Mr. Ivan Lewis: DFID has laid out how it will support work on health in its strategy Working together for better health, which was published last year, and how we will tackle HIV and AIDS in this year's updated AIDS strategy Achieving Universal Access. Both strategies are on the DFID website
DFID's overall country allocations for the next three years were presented in its annual report 2008, published in May. The annual report also sets out our commitment to spend £3 billion of development assistance in Africa by 2010-11. Individual country allocations for health and HIV and AIDS will be determined through discussions with other donors, partner governments and other stakeholders to ensure DFID aid is delivered in the most efficient way.
Mrs. Curtis-Thomas: To ask the Secretary of State for International Development pursuant to the answer of 3 November 2008, Official Report, column 116W, on Sub-Saharan Africa: poverty, what his assessment is of the progress which has been made towards meeting the first Millennium Development Goal in Sub-Saharan Africa by 2015. 
Mr. Ivan Lewis: Sub Saharan Africa has made progress towards meeting the millennium development goals (MDGs): headcount poverty fell from 55.7 per cent. in 1990 to 50.3 per cent. in 2005. However, this rate of progress is not fast enough to halve poverty by 2015.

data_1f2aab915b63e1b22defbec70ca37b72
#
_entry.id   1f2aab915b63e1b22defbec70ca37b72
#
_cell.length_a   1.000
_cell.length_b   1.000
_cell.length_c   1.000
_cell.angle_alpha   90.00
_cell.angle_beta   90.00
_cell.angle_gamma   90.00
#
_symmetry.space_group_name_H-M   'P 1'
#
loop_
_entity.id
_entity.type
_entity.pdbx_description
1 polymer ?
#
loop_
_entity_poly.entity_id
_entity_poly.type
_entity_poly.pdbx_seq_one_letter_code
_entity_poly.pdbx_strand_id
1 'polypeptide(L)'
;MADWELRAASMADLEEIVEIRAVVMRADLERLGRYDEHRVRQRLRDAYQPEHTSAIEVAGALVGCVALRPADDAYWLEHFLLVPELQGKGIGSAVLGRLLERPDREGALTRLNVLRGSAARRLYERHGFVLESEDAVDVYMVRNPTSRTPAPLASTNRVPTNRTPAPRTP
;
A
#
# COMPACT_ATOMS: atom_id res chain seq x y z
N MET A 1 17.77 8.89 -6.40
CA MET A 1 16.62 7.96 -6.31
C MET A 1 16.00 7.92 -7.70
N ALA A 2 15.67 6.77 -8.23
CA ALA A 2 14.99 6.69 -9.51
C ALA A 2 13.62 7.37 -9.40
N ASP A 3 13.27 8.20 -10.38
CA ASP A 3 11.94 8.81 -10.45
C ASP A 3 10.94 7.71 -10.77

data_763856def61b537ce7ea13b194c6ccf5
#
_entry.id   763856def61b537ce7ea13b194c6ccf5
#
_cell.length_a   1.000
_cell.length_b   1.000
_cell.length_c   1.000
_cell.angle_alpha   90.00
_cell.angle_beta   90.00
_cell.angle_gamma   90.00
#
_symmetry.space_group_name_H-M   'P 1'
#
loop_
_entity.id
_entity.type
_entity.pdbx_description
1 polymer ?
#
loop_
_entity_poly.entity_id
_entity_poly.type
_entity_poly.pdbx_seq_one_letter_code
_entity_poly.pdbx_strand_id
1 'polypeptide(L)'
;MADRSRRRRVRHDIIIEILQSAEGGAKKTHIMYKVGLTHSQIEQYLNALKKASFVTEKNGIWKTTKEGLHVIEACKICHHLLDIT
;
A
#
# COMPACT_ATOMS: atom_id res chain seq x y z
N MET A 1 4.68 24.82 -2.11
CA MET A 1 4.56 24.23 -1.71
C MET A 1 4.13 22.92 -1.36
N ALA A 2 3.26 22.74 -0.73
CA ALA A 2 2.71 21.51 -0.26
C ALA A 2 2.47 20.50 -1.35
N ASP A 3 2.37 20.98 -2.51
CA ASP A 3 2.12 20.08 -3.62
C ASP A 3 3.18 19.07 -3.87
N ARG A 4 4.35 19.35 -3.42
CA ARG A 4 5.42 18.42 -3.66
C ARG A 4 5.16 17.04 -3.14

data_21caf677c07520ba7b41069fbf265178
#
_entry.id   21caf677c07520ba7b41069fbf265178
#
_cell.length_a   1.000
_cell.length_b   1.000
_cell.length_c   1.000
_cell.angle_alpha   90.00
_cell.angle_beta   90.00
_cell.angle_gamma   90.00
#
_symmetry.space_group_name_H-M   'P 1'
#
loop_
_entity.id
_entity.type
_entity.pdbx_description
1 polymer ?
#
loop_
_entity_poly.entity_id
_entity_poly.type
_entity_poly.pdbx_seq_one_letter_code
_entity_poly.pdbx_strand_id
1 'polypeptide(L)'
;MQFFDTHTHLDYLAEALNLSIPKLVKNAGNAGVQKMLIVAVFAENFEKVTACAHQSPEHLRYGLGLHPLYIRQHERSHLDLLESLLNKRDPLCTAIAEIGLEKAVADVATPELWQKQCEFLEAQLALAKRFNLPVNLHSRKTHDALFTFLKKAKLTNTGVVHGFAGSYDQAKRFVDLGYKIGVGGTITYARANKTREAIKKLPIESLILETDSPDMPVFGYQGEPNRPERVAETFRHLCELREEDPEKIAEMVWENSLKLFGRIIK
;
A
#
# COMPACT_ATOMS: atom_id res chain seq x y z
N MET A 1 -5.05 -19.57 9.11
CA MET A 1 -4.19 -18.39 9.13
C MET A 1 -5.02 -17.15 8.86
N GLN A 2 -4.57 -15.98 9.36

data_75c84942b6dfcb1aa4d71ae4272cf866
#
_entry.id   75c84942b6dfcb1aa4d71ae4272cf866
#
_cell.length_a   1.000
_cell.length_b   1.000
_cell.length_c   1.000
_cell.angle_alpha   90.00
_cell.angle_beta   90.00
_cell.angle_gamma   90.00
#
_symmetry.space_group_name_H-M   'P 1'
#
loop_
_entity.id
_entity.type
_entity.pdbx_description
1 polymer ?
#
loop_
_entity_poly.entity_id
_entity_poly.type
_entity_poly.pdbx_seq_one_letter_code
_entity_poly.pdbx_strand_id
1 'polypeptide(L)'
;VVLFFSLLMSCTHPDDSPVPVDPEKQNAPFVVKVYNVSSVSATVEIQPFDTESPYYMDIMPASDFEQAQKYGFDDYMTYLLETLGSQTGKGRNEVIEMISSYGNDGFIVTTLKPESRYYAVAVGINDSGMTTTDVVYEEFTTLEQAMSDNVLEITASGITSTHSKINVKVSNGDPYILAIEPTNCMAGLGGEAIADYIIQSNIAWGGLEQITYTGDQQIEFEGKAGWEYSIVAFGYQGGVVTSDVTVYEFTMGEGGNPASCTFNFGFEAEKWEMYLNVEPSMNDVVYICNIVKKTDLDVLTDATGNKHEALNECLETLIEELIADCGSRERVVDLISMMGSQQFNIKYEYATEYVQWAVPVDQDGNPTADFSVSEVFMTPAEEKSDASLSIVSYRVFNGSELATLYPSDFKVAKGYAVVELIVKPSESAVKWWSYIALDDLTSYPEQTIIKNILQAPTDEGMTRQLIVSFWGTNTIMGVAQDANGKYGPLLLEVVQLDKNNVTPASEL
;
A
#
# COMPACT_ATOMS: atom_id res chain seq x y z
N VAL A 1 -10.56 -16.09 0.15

Detailed assessments are provided by the United Nations, which monitors progress towards the MDGs and reports yearly. The 2008 report is available at
Mrs. Curtis-Thomas: To ask the Secretary of State for International Development pursuant to the answer of 3 November 2008, Official Report, columns 115-6W, on Sub-Saharan Africa: infant mortality, which countries are planned to receive the 20 million insecticide-treated bed nets in the next three years; and how many will go to each country. 
Mr. Ivan Lewis: We expect that the countries that will receive the 20 million insecticide treated bed nets over the next three years will include Kenya, Nigeria, Sudan, Democratic Republic of the Congo, and Mozambique. The actual number for each country will be determined by country needs and take into account the role of other partners such as the Global Fund to fight AIDS, TB and Malaria.